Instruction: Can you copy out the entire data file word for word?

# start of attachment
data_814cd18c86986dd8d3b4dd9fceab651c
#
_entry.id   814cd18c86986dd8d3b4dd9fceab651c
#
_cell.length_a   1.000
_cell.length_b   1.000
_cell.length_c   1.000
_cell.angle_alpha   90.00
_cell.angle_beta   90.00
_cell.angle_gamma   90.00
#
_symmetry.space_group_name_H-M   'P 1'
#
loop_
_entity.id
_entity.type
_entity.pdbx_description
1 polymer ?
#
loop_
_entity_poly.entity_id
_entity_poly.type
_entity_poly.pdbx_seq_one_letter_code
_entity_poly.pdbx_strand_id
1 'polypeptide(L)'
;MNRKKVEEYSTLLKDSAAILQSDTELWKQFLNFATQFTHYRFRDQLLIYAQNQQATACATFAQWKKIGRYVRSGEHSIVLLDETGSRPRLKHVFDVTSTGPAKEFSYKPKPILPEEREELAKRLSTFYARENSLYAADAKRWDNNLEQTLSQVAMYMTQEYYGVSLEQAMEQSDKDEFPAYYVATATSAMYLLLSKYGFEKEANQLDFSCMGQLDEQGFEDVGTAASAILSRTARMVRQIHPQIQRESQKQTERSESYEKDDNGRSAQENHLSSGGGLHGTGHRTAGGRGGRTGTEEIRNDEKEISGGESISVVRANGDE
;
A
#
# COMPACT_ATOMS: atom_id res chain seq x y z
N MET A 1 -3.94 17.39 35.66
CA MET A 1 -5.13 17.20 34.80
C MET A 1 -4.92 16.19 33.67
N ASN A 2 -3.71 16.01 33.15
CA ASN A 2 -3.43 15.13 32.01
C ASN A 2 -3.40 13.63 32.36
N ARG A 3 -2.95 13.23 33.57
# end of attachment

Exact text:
data_814cd18c86986dd8d3b4dd9fceab651c
#
_entry.id   814cd18c86986dd8d3b4dd9fceab651c
#
_cell.length_a   1.000
_cell.length_b   1.000
_cell.length_c   1.000
_cell.angle_alpha   90.00
_cell.angle_beta   90.00
_cell.angle_gamma   90.00
#
_symmetry.space_group_name_H-M   'P 1'
#
loop_
_entity.id
_entity.type
_entity.pdbx_description
1 polymer ?
#
loop_
_entity_poly.entity_id
_entity_poly.type
_entity_poly.pdbx_seq_one_letter_code
_entity_poly.pdbx_strand_id
1 'polypeptide(L)'
;MNRKKVEEYSTLLKDSAAILQSDTELWKQFLNFATQFTHYRFRDQLLIYAQNQQATACATFAQWKKIGRYVRSGEHSIVLLDETGSRPRLKHVFDVTSTGPAKEFSYKPKPILPEEREELAKRLSTFYARENSLYAADAKRWDNNLEQTLSQVAMYMTQEYYGVSLEQAMEQSDKDEFPAYYVATATSAMYLLLSKYGFEKEANQLDFSCMGQLDEQGFEDVGTAASAILSRTARMVRQIHPQIQRESQKQTERSESYEKDDNGRSAQENHLSSGGGLHGTGHRTAGGRGGRTGTEEIRNDEKEISGGESISVVRANGDE
;
A
#
# COMPACT_ATOMS: atom_id res chain seq x y z
N MET A 1 -3.94 17.39 35.66
CA MET A 1 -5.13 17.20 34.80
C MET A 1 -4.92 16.19 33.67
N ASN A 2 -3.71 16.01 33.15
CA ASN A 2 -3.43 15.13 32.01
C ASN A 2 -3.40 13.63 32.36
N ARG A 3 -2.95 13.23 33.57